The chemical diffusion coefficient of carbon in TiC1-y was determined as a function of stoichiometry and temperature in the range between 1000 and 1600 °C using the diffusion couple technique. In marker experiments carbon was found to be virtually the only diffusing component. Accurate carbon analyses were performed using EPMA, both in diffusion couples and in the carbides present in equilibrated alloys. The homogeneity region of TiC1-y in this temperature range and the concentration profiles were: accurately determined. From these profiles it is immediately clear that the diffusivity of carbon is a function of the carbon concentration. The interdiffusion coefficient D increases with decreasing carbon concentration and can be expressed by: D(TiC1-y) = [0.48 exp(9.2Y)]exp - (39500/T) cm²/s A number of often conflicting results have been published on diffusion in titanium carbide. It is shown that nearly all reported values can be fitted within the range found in 'the present work, in which me marked variation of D with carbon content is taken into account. Comparison between the interdiffusion coefficient D and the tracer dlffusion coefficient D*c is difficult because of uncertainties in the thermodynamic factor.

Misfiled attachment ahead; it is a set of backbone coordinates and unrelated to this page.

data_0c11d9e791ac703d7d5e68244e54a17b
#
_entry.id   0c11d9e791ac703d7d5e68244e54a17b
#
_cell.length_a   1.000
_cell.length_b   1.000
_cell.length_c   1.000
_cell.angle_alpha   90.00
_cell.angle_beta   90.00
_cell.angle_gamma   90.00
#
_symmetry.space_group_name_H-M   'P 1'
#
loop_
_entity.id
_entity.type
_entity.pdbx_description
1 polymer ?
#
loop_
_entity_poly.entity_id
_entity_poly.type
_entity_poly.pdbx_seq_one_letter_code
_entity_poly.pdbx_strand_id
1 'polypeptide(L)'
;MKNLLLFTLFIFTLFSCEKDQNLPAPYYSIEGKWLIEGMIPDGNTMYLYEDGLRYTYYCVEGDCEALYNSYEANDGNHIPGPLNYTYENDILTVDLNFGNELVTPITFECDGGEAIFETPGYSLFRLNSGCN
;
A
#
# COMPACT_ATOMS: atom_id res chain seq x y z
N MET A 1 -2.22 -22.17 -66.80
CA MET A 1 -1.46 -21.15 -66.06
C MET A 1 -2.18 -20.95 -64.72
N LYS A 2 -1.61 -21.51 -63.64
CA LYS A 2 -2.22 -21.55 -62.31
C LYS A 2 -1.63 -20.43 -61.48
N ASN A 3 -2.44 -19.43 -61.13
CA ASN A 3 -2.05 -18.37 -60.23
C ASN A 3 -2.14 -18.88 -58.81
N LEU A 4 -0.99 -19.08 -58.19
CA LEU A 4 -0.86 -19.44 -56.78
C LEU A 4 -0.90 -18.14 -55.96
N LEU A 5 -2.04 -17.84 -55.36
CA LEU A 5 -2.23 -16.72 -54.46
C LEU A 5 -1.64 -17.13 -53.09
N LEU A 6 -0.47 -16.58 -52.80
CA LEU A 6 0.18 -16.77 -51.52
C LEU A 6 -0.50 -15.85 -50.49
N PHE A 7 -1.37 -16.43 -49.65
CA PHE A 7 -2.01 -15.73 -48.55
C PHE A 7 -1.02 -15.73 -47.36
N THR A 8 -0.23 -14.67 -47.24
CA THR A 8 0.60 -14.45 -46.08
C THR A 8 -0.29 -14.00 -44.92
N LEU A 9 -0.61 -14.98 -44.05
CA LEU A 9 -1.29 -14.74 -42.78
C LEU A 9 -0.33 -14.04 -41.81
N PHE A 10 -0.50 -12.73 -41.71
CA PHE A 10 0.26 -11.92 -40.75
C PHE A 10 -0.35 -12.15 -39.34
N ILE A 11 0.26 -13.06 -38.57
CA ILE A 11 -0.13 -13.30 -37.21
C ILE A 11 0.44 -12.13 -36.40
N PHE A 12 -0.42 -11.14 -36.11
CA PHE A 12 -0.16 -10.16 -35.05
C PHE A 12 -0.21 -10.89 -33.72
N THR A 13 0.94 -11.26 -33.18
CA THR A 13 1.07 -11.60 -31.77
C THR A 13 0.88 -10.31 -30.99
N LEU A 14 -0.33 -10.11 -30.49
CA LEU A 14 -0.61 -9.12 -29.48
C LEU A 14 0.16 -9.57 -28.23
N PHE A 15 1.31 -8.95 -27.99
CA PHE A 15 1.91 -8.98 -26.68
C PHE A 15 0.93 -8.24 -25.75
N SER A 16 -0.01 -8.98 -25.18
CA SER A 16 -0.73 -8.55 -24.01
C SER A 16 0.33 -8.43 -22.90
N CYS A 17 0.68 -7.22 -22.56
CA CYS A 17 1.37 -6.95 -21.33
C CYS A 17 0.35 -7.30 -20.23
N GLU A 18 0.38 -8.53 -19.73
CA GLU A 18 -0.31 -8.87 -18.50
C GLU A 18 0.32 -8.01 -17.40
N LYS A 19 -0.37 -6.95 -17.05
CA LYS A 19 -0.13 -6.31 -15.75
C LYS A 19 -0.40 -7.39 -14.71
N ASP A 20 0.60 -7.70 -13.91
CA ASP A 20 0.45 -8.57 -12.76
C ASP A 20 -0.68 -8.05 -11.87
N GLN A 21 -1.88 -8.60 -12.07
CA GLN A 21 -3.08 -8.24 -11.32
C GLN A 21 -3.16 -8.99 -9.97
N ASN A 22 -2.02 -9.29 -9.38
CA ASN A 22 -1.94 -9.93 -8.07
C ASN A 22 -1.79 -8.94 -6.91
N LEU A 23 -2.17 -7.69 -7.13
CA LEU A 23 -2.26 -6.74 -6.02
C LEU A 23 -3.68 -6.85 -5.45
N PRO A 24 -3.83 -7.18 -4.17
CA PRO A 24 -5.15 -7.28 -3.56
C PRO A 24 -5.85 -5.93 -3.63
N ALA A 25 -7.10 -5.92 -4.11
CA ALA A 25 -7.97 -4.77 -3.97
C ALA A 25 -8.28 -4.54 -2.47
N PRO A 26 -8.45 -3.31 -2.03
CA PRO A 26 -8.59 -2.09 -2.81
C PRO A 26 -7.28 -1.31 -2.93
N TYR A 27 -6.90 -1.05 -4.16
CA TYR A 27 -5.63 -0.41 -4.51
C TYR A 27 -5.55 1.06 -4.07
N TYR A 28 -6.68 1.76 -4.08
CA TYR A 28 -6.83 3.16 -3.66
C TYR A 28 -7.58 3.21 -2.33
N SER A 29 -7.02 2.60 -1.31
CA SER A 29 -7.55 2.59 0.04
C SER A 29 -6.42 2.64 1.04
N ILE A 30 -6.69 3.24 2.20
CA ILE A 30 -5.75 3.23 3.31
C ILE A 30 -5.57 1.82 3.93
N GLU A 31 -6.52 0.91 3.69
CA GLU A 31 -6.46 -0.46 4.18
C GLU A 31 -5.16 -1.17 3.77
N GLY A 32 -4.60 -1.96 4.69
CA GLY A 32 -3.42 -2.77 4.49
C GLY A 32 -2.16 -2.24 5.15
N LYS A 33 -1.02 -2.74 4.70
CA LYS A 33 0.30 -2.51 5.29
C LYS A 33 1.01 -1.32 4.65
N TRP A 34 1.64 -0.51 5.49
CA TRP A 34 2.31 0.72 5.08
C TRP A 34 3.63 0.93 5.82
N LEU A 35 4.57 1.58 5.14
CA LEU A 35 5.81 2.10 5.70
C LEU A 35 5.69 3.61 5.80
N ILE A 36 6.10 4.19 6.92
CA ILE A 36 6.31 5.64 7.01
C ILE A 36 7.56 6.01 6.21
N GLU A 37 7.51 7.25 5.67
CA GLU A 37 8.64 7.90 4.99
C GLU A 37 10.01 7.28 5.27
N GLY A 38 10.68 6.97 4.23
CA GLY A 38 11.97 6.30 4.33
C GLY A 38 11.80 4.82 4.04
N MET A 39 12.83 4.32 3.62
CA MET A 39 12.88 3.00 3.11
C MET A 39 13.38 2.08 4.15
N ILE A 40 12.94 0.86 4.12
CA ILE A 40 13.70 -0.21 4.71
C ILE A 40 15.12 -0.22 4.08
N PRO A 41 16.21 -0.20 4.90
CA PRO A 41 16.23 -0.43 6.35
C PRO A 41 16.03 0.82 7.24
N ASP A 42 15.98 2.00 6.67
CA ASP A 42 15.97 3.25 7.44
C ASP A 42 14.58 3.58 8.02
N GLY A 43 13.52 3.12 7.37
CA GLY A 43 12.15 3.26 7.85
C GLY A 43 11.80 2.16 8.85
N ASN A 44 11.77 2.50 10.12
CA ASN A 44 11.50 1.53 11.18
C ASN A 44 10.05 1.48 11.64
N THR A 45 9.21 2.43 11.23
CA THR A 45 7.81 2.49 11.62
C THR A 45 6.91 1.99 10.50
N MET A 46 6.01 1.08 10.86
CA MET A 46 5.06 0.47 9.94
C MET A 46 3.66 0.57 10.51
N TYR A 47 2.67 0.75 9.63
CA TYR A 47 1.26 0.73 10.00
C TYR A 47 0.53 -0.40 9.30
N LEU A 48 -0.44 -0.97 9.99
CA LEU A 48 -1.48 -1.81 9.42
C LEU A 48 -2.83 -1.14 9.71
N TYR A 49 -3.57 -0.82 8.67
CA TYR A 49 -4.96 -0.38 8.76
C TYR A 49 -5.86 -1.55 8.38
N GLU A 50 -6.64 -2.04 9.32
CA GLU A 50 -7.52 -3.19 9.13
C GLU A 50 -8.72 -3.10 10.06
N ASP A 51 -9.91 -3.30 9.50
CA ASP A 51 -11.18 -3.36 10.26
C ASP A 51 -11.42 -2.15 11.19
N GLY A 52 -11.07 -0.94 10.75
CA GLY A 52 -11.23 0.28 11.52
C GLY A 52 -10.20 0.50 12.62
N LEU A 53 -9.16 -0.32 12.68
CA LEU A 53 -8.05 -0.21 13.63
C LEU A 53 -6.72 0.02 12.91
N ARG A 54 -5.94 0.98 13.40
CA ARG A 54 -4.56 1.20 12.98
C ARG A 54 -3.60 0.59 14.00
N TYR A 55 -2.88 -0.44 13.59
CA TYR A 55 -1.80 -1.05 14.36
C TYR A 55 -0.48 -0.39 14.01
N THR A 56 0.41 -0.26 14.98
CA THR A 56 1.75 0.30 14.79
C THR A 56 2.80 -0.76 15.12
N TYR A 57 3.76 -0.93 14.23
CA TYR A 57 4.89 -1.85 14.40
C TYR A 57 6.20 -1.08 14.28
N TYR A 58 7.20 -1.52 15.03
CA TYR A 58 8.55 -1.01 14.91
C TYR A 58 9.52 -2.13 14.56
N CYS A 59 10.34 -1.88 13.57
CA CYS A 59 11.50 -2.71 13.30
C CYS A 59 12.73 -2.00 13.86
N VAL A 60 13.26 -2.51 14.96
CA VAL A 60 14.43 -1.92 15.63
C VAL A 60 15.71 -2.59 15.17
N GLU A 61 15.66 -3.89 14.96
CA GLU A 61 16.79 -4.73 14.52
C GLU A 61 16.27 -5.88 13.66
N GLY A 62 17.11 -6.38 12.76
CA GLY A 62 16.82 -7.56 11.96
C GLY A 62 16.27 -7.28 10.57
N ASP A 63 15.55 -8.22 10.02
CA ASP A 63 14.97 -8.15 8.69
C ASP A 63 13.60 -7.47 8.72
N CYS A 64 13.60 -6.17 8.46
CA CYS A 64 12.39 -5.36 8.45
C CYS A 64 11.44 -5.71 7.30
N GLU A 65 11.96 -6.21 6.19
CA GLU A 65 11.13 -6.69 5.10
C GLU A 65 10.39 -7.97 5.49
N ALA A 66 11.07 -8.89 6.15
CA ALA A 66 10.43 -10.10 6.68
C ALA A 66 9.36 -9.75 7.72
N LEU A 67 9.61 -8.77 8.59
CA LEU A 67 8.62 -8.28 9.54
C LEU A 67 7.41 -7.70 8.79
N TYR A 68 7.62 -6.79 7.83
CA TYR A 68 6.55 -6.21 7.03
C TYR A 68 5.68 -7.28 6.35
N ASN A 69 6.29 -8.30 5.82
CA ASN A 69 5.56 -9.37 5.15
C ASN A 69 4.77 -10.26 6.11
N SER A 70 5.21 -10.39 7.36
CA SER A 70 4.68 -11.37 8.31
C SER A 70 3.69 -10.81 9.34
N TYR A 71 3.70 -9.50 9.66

|Number of pages
|Metallurgical Transactions A: Physical Metallurgy and Materials Science
|Published - 1989